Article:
Do your interests lean toward American bikes? Pick the Harley Davidson or Indian Motorcycle rooms to surround yourself with historical two-wheeled Americana. Or do you prefer an Italian flavor to your ride? Stay in the Ducati room for a touch of exotica. Gather in the front entry to meet the nicest people around a Honda scooter that is right smack in the middle of the foyer.
Of course, the food is as delicious as one would expect, and riding the mountains south of Stigler makes the trip perfect. Dirt bikes are your thing? Schedule with Mike in advance, and he will lead you on a dual sport dirt bike adventure into the rugged mountains of eastern Oklahoma. Even if you currently are bound by four wheels, you will love the decor and friendliness of this unique getaway.
►Lovera's Handcrafted Foods
Krebs / loverasmarket.com
Many Oklahomans are familiar with the world-famous Pete’s Place Italian restaurant in Krebs. Fewer know about the unique, and incredibly delicious, Lovera’s just down the street. Not a restaurant, Lovera’s is a fine grocer and meat market that offers homemade cheeses, sausages, bread, oils, spices, espresso, cookies and other specialties with a uniquely Italian flavor.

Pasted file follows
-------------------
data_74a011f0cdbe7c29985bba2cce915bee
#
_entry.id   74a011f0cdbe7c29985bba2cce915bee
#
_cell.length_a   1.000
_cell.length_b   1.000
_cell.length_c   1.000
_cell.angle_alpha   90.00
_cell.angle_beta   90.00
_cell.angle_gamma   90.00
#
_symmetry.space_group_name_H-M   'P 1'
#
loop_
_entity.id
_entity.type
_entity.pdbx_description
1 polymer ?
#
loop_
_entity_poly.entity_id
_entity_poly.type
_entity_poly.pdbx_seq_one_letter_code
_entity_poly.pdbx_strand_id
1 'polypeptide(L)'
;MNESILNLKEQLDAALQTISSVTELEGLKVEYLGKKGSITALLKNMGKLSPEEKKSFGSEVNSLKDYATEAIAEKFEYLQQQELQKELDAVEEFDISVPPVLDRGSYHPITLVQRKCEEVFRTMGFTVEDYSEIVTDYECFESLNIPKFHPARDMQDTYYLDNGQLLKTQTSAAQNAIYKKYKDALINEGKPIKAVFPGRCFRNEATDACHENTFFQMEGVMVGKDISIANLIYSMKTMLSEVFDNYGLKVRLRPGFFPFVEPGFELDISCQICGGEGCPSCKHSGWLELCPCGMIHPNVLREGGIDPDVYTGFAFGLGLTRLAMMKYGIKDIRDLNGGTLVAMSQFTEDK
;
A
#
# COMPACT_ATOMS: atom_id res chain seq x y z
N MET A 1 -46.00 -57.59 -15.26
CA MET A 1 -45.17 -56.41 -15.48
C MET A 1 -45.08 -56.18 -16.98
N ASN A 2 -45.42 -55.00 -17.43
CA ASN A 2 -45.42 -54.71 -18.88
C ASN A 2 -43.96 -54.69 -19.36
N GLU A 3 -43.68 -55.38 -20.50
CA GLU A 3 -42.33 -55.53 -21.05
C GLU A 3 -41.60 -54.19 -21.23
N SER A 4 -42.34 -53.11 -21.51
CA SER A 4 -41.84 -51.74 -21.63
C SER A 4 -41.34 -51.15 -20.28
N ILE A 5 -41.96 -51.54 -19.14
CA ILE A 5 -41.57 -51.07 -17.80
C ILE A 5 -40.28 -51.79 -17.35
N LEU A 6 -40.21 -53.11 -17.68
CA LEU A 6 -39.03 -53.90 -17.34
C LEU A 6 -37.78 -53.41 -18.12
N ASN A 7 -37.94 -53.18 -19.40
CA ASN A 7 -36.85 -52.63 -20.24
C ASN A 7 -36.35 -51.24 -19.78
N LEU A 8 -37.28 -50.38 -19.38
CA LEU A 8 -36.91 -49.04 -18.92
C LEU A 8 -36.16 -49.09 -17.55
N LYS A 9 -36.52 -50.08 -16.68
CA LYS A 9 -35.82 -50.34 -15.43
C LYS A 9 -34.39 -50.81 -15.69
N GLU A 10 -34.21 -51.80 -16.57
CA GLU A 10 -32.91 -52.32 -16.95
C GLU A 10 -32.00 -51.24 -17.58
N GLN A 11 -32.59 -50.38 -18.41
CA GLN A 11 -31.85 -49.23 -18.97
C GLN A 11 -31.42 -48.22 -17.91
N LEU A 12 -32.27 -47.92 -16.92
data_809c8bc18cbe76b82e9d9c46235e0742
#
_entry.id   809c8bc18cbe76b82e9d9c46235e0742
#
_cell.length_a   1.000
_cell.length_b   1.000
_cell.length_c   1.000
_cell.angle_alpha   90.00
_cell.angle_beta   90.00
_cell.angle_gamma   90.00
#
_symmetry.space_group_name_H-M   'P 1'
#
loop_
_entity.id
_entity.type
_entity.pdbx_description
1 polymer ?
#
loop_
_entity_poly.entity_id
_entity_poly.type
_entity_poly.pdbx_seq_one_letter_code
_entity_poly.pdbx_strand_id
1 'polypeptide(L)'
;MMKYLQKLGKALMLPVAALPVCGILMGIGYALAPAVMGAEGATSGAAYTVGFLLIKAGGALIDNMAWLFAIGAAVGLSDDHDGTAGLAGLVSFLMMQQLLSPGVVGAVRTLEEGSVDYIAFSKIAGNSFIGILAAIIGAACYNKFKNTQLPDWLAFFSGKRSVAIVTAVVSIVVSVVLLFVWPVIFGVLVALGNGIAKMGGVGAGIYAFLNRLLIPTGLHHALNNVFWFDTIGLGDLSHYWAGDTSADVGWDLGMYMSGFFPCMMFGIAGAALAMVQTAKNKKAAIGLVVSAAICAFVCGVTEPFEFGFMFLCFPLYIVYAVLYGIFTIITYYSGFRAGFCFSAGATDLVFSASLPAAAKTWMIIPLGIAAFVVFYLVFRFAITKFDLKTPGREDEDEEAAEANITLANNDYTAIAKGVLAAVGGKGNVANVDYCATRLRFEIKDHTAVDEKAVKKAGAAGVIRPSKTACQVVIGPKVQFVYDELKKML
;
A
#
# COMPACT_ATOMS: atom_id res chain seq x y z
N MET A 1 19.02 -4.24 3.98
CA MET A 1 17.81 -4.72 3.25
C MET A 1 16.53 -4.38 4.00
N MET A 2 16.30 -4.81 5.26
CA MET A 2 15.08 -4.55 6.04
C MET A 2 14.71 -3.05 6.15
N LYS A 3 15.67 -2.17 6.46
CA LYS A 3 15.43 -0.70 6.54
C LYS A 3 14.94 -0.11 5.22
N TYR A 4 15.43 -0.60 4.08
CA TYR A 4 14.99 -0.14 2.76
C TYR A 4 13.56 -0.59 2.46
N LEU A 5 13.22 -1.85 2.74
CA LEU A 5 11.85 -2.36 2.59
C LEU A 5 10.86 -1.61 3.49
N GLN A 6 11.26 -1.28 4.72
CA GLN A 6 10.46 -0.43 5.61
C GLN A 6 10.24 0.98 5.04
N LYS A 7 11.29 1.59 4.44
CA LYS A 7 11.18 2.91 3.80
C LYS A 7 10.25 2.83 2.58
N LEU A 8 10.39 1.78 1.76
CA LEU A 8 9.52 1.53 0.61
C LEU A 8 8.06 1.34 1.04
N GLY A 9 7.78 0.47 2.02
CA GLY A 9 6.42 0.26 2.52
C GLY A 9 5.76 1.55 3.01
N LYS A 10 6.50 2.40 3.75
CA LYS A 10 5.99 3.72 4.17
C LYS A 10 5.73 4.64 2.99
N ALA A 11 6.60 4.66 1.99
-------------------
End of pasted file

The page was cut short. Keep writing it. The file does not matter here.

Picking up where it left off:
While many of its products are imported from Italy, Lovera’s has been crafting its own cheeses for decades. You can stop in and grab some cheese, crackers and Italian sausage for a wonderful picnic or take some home as a gift. Explore the store and learn a bit of Italian history, and be ready to fall in love with its flavors.
► Indian Meridian Monument
Many Oklahoma County residents have driven Indian Meridian Road in the eastern part of the county, but may not be aware of the significance of the name. In 1870, the federal government established an arbitrary point one mile south of Fort Arbuckle to be used as the baseline for developing a geographic survey of what was then Indian Territory. Indian Meridian is a north/south line running through this baseline point. A similar Indian Base Line runs east/west across Oklahoma through this point, as well. A grid of township and range lines was used to divide the land into sections.
Using this grid system, all land in Oklahoma (except the Panhandle, which was “No Man’s Land” at the time) was surveyed from the baseline point, using Indian Meridian and Indian Base as reference lines.
The Indian Meridian Monument was erected in 1922 where the east/west Ozark Trail crossed the Indian Meridian. Over the years, it fell into disrepair, but was recently updated and provides an interesting stop on the way to Stillwater.